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Flashcards in Enviornmental Emergencies Deck (36)
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Name ways the body loses heat

• Conduction
• Convection
• Radiation
• Evaporation
• Respiration


Characteristics of Hypothermia

• Exposure to cold reduces body heat
• Body is unable to maintain proper core temperature
• May lead to death
• Predisposing factors of hypothermia
– Injury
– Chronic illness
– Geriatric/pediatric


Generalized Hypothermia

• Obvious and subtle exposure
– Alcohol ingestion
– Underlying illness
– Overdose or poisoning
– Major trauma


Assessment: Symptoms of Hypothermia

• Shivering, in early stages
• Numbness
• Stiff or rigid posture
• Drowsiness
• Rapid breathing or pulse
• Loss of motor coordination
• Joint/muscle stiffness
• Unconsciousness
• Cool abdominal skin temperature


Ways to Rewarm the Hypothermic Pt

• Passive
– Cover patient
– Remove wet clothing
• Active
– Apply external heat source
• Central
– Apply heat to lateral chest, neck, armpits, and groin


Extreme Hypothermia

• Patient unconscious, no discernible vital signs
– Heart rate can slow to 10 beats/minute
– Very cold to touch
• If no pulse, start CPR with AED
• If pulse present, care as for any
unresponsive patient
• “You’re not dead until you’re warm and dead”


Localized Cold Injuries

• Most commonly affects ears, nose, face, hands, and feet
– Blood flow limited by constriction of blood vessels
– Tissues freeze, may form ice crystals
• Early/superficial (frostnip)
– Remove from cold and cover
• Late/deep (frostbite)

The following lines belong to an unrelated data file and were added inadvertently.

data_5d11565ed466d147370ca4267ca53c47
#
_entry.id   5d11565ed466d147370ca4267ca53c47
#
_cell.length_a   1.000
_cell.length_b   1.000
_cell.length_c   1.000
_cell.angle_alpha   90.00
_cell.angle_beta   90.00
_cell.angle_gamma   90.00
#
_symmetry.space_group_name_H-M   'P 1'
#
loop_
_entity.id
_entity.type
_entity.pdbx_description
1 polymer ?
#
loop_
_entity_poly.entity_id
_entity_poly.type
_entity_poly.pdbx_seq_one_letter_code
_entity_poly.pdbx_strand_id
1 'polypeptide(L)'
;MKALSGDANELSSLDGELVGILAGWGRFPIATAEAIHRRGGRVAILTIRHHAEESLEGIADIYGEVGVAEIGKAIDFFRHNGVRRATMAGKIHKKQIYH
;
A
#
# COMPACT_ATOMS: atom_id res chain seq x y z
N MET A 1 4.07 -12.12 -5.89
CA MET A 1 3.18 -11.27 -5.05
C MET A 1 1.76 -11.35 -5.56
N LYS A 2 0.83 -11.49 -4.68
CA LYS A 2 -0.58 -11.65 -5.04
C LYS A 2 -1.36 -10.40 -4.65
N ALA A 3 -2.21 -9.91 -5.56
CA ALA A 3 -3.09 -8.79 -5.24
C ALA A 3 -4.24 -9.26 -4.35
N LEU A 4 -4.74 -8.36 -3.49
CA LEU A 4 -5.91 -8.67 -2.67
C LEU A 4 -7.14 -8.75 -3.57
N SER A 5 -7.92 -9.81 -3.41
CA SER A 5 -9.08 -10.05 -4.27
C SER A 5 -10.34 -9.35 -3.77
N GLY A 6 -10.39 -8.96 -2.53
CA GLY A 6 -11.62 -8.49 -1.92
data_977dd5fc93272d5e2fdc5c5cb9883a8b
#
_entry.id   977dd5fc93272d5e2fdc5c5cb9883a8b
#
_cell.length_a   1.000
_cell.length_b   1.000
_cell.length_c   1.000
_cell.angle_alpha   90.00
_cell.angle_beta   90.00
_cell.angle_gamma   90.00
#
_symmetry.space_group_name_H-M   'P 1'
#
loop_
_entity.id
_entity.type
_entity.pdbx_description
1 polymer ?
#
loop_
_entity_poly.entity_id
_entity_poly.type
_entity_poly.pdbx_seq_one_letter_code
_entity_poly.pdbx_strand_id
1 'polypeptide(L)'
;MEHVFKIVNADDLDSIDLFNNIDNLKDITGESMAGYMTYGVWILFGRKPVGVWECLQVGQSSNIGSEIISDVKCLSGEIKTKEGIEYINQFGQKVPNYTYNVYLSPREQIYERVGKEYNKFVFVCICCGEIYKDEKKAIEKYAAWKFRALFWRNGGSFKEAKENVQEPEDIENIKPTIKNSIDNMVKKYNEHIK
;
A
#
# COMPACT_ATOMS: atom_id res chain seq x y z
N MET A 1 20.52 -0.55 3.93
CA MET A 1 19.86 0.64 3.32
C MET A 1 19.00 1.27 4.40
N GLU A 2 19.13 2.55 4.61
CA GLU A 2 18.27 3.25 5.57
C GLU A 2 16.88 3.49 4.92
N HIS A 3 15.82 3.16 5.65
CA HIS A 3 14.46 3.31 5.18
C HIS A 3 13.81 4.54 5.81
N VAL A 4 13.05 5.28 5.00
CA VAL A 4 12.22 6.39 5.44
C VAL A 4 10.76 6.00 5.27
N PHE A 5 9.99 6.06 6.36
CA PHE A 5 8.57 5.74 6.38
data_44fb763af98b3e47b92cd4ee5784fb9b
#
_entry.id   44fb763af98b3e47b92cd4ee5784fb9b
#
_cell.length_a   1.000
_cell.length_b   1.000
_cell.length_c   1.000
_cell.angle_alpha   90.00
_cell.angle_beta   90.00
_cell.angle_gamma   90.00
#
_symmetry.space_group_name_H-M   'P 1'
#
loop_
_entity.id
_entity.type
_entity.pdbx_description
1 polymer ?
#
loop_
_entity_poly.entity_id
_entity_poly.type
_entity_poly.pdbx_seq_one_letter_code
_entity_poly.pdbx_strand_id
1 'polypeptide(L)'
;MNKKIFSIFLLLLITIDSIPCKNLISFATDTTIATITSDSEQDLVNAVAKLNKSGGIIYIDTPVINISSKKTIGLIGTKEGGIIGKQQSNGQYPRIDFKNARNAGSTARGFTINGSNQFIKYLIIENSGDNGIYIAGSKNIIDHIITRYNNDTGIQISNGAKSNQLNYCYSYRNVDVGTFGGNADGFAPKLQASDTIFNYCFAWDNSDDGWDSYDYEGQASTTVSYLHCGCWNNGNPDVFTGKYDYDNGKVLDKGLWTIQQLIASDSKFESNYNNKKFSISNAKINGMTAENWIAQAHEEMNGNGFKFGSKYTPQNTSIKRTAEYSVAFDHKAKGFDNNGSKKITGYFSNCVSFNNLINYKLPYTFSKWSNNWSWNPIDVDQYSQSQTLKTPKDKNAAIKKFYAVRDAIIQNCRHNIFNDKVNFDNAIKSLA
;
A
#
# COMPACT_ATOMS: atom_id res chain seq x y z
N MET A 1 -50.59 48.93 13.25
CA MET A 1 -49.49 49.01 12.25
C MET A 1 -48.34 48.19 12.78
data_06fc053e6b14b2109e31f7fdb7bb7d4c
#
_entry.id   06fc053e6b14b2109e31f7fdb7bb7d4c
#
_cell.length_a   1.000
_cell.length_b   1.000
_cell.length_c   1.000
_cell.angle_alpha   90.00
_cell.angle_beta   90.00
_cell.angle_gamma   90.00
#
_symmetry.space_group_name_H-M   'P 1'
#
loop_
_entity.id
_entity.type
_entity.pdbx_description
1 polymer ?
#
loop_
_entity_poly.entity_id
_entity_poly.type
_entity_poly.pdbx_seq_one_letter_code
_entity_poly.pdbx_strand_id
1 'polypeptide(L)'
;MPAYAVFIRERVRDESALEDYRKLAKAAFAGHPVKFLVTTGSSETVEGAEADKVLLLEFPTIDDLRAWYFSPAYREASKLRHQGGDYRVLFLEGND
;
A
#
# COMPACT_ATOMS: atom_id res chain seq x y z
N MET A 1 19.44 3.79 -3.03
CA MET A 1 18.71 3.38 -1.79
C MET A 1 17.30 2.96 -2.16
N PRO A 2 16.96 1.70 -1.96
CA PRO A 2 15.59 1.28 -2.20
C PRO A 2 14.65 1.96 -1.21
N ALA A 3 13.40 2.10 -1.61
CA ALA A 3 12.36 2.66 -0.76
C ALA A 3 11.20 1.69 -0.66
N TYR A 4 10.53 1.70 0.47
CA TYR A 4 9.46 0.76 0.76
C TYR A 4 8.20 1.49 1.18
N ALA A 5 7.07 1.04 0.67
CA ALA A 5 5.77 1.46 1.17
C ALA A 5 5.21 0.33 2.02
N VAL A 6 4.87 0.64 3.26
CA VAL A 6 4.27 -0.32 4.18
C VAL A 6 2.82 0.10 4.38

– Cover and immobilize gently


Effects of Heat on Body

• Heat not needed for temperature maintenance, and not lost, creates hyperthermia
• Left unchecked, leads to death
• Heat cramps and heat exhaustion
– Moist, pale, normal-to-cool skin
• Heat stroke
– Hot, dry, or possibly moist skin


Heat Exhaustion: Signs and Symptoms

• Muscular cramps
• Weakness or exhaustion
• Rapid, shallow breathing
• Weak pulse
• Heavy perspiration
• Loss of consciousness


Heat Exhaustion: Treatment

• Remove from hot environment
• Administer oxygen
• Loosen or remove clothing
• Position supine
• Small sips of water
• Transport


Heat Stroke: Signs and Symptoms

• Rapid, shallow breathing
• Full, rapid pulse
• Generalized weakness
• Little or no perspiration
• Altered mental status
• Dilated pupils
• Seizures


Heat Stroke: Treatment

• Remove from hot environment
• Remove clothing
• Apply cool packs to neck, groin, and armpits
• Administer oxygen
• Transport immediately


Types of Accidents Occurring on or Near Water

• Boating
• Water-skiing
• Wind surfing
• Jet-skiing
• Diving
• Scuba-diving



• Often begins as person struggles to keep afloat
• When they start to submerge, they try to take one more deep breath
• Water may enter airway, followed by coughing and swallowing, and involuntary swallowing of more water



• Reflex spasm of larynx is triggered, sealing airway; unconsciousness results from hypoxia
• Some who die from drowning die just from lack of air
• Most attempt a final breath (or are unconscious) and water enters lungs


Drowning: Treatment

• Begin rescue breathing without delay
• If you reach a non-breathing patient in water, support patient in semi-supine position and provide ventilations
• May encounter airway resistance; will probably have to ventilate more forcefully than other patients